One further note. It is generally not a good idea to have a thick layer of sediment at the bottom of any container holding wine. Over time, the sediment will compact, and as the dead yeast and detritus begin to decay through autolysis, they will emit hydrogen sulfide, a foul-smelling gas. Too much H2S and your nice wine will begin to reek like rotten cabbage.

The problem, as I stated earlier, is that you don't want to rack during this stage, either. So how do we keep the nasty H2S at bay?

The French found that by periodically stirring up the layer of sediment, any hydrogen sulfide gas will be safely bubbled up to the surface and out the airlock. But there is also an added benifit to this stirring. The mannoproteins formed by the decaying yeast also add a creaminess to the mouthfeel of the wine.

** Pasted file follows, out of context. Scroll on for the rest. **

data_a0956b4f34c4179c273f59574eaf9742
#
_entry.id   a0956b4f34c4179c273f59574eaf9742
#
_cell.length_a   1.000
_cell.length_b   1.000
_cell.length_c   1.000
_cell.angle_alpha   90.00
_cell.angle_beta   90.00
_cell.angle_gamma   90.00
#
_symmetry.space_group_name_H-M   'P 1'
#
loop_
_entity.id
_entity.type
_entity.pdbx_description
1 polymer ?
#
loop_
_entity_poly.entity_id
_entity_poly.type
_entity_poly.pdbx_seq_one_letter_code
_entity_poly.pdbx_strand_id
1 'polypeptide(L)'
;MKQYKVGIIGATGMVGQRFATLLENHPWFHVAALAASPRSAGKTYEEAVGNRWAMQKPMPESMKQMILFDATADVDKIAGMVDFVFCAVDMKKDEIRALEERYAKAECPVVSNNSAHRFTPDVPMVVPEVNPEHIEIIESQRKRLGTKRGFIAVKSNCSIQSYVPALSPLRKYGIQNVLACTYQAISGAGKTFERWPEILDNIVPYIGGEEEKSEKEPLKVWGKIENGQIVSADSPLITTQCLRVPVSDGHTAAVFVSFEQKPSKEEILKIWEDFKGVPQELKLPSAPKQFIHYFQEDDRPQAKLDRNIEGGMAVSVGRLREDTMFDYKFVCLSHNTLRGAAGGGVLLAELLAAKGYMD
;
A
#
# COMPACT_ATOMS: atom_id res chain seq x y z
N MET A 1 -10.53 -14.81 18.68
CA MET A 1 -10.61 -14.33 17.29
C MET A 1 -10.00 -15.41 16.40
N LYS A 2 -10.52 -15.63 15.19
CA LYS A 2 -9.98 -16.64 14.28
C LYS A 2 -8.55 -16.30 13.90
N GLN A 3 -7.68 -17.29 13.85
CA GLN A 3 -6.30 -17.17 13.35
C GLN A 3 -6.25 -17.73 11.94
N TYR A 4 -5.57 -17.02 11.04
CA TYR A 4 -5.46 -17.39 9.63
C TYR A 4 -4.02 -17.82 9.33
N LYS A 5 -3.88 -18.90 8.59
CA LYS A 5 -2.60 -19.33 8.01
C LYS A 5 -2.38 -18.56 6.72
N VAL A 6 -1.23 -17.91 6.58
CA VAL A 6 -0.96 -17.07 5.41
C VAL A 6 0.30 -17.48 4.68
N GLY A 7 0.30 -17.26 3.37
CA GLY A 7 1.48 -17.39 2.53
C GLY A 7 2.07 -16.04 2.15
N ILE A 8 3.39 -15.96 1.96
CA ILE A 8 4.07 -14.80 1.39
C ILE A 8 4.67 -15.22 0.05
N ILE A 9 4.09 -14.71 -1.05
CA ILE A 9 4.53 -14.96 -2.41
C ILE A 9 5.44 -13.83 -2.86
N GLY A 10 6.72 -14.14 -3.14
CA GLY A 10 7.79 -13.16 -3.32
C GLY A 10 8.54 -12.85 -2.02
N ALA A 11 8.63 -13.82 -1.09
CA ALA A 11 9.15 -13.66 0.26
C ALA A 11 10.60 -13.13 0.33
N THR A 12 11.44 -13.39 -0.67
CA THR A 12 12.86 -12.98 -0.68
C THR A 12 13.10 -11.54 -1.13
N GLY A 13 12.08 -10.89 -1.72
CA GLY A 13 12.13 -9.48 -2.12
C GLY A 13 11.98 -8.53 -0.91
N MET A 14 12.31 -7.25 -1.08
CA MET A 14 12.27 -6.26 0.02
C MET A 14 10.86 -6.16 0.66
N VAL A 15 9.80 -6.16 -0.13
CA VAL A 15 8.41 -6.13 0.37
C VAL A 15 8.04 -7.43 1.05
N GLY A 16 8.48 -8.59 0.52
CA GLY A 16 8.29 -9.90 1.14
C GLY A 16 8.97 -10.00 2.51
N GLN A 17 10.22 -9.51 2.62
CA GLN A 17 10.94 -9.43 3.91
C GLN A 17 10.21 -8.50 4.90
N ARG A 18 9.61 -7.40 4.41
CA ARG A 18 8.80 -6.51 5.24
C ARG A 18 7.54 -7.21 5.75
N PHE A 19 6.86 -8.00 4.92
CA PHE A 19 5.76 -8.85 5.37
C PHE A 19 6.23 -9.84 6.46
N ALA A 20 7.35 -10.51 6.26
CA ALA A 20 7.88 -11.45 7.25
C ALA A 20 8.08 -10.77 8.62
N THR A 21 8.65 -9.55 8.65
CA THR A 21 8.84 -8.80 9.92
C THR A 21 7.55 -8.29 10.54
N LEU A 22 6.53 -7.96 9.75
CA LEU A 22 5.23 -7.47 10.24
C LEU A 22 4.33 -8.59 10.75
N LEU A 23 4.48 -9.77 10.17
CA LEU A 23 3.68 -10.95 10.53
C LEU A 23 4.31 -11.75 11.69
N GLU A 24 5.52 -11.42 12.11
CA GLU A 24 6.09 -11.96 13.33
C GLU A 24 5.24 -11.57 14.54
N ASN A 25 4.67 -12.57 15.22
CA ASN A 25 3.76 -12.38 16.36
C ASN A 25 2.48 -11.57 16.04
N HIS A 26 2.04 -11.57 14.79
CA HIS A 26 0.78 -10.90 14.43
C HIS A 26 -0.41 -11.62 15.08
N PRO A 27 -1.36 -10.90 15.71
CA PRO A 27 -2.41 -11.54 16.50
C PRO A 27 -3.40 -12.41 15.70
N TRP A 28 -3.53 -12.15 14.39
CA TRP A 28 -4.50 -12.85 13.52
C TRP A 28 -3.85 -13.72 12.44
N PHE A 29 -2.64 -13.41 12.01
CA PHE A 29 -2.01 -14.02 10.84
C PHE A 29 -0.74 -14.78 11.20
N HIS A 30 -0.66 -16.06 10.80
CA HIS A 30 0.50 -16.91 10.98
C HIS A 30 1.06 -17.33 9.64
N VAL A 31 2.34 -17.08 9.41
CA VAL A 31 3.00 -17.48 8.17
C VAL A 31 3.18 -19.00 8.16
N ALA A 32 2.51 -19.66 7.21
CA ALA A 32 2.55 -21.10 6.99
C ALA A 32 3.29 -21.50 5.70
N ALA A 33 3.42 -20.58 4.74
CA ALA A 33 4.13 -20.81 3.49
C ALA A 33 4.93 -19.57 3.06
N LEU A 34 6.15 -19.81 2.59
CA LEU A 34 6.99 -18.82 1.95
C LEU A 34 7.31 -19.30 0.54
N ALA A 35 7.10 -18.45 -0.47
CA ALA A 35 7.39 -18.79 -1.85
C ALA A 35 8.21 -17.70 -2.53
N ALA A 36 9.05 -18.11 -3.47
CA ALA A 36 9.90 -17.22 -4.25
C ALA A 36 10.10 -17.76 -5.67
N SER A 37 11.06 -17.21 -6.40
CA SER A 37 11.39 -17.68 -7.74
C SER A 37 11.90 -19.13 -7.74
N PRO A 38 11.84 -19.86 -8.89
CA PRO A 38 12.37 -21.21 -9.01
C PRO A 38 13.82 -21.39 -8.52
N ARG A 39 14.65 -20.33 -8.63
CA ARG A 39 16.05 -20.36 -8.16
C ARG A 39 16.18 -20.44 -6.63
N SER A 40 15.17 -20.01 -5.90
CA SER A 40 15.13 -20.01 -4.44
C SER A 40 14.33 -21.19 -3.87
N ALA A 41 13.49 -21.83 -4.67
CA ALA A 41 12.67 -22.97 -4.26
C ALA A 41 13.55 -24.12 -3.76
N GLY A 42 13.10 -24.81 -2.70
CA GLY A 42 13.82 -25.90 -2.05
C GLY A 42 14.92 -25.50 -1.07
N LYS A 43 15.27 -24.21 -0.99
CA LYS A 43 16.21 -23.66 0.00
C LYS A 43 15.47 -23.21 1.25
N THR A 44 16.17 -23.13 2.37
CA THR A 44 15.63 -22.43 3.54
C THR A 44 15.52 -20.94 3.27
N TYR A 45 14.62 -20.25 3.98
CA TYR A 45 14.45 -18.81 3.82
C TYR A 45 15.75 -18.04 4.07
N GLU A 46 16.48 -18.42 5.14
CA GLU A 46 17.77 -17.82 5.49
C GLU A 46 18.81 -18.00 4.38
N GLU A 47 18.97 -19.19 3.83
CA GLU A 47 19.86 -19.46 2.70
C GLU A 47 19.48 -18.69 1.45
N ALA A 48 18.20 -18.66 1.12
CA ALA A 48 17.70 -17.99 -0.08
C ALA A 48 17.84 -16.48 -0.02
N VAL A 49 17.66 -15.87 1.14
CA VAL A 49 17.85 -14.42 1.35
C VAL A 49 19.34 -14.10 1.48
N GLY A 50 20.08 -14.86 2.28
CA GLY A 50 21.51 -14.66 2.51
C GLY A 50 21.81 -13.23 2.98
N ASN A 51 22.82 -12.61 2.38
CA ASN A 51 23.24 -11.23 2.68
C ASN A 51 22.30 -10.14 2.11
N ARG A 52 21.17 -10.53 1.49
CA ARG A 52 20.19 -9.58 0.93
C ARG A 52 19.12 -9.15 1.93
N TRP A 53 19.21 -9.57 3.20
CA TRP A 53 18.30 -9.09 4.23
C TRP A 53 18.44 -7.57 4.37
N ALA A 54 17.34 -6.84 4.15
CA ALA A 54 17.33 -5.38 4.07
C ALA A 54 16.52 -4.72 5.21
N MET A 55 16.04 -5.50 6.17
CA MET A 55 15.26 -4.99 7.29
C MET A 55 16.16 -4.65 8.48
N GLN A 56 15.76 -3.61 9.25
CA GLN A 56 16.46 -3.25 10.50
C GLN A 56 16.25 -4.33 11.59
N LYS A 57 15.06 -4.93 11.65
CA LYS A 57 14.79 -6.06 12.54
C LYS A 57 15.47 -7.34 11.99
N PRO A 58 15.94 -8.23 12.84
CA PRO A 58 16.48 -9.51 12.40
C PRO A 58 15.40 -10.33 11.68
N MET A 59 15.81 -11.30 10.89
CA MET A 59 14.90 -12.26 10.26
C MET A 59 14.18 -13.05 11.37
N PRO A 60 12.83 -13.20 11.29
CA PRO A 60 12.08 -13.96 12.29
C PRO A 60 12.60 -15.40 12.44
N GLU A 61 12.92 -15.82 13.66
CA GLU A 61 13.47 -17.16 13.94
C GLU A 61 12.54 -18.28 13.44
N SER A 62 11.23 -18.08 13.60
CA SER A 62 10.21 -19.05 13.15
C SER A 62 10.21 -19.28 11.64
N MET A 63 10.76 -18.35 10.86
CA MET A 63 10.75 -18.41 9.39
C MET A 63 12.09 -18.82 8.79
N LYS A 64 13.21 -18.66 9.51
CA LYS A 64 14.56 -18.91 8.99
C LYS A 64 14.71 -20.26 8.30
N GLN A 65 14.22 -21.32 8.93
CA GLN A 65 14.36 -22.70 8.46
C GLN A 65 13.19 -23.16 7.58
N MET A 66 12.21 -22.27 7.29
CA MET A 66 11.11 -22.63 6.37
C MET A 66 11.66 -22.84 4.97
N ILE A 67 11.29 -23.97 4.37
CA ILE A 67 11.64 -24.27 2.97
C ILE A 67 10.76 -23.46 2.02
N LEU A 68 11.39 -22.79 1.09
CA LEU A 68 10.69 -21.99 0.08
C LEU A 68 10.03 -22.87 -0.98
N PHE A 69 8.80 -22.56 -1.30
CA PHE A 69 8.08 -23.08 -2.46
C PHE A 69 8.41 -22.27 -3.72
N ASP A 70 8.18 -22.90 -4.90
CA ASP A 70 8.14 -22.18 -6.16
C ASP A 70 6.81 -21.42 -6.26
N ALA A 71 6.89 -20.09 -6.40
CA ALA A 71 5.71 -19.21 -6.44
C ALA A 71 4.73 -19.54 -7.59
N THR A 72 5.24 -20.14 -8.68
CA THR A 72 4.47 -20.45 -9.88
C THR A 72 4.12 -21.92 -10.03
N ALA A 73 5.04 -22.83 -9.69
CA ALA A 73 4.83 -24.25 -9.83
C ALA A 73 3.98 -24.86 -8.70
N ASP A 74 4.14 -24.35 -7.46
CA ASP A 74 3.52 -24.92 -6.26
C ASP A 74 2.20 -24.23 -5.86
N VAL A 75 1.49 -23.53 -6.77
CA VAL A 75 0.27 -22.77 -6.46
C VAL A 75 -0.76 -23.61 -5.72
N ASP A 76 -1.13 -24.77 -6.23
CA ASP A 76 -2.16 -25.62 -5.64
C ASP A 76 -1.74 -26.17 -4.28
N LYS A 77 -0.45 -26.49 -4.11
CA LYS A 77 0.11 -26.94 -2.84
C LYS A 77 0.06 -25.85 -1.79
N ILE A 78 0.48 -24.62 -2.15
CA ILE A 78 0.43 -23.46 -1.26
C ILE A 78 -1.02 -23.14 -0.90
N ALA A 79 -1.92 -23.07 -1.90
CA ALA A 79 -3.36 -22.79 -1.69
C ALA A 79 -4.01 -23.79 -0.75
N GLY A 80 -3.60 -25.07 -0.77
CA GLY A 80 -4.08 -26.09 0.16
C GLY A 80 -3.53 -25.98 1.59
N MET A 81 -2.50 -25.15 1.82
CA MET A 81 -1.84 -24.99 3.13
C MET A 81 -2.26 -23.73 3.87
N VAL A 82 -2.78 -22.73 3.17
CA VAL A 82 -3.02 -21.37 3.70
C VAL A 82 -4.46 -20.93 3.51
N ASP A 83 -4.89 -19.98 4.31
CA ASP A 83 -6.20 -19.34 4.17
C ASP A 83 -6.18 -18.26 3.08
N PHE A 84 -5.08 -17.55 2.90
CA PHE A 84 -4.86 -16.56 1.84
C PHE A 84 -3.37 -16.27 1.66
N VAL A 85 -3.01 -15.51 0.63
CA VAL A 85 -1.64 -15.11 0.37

They even invented a word for this stirring of yeast lees: batonnage, after the baton-like implement used for the process.

To stir the sediment, sanitize a long dowel or the non-business end of a stir spoon. Slowly and carefully break up the sediment until it goes back into solution. Yes, it will cloud up the wine. But we don't care at this point.

Do this once a week until ML finishes.

More to come...